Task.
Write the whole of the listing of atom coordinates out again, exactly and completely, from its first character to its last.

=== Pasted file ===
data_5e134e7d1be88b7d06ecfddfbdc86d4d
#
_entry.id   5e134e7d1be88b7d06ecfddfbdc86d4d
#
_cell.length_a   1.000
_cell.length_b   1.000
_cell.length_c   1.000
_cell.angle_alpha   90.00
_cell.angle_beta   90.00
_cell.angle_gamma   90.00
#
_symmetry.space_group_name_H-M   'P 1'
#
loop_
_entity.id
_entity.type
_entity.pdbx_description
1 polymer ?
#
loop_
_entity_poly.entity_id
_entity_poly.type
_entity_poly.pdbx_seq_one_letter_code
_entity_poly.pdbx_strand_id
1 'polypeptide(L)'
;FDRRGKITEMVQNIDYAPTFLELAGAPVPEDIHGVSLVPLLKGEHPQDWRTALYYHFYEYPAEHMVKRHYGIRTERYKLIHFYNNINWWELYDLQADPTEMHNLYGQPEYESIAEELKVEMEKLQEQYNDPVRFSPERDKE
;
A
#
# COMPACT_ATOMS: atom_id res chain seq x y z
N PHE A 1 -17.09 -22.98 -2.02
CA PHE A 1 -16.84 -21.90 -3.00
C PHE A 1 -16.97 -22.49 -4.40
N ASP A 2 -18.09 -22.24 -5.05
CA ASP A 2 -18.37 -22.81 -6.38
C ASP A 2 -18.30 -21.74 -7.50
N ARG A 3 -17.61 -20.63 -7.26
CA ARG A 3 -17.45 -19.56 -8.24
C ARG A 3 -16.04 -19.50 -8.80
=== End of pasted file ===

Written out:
data_5e134e7d1be88b7d06ecfddfbdc86d4d
#
_entry.id   5e134e7d1be88b7d06ecfddfbdc86d4d
#
_cell.length_a   1.000
_cell.length_b   1.000
_cell.length_c   1.000
_cell.angle_alpha   90.00
_cell.angle_beta   90.00
_cell.angle_gamma   90.00
#
_symmetry.space_group_name_H-M   'P 1'
#
loop_
_entity.id
_entity.type
_entity.pdbx_description
1 polymer ?
#
loop_
_entity_poly.entity_id
_entity_poly.type
_entity_poly.pdbx_seq_one_letter_code
_entity_poly.pdbx_strand_id
1 'polypeptide(L)'
;FDRRGKITEMVQNIDYAPTFLELAGAPVPEDIHGVSLVPLLKGEHPQDWRTALYYHFYEYPAEHMVKRHYGIRTERYKLIHFYNNINWWELYDLQADPTEMHNLYGQPEYESIAEELKVEMEKLQEQYNDPVRFSPERDKE
;
A
#
# COMPACT_ATOMS: atom_id res chain seq x y z
N PHE A 1 -17.09 -22.98 -2.02
CA PHE A 1 -16.84 -21.90 -3.00
C PHE A 1 -16.97 -22.49 -4.40
N ASP A 2 -18.09 -22.24 -5.05
CA ASP A 2 -18.37 -22.81 -6.38
C ASP A 2 -18.30 -21.74 -7.50
N ARG A 3 -17.61 -20.63 -7.26
CA ARG A 3 -17.45 -19.56 -8.24
C ARG A 3 -16.04 -19.50 -8.80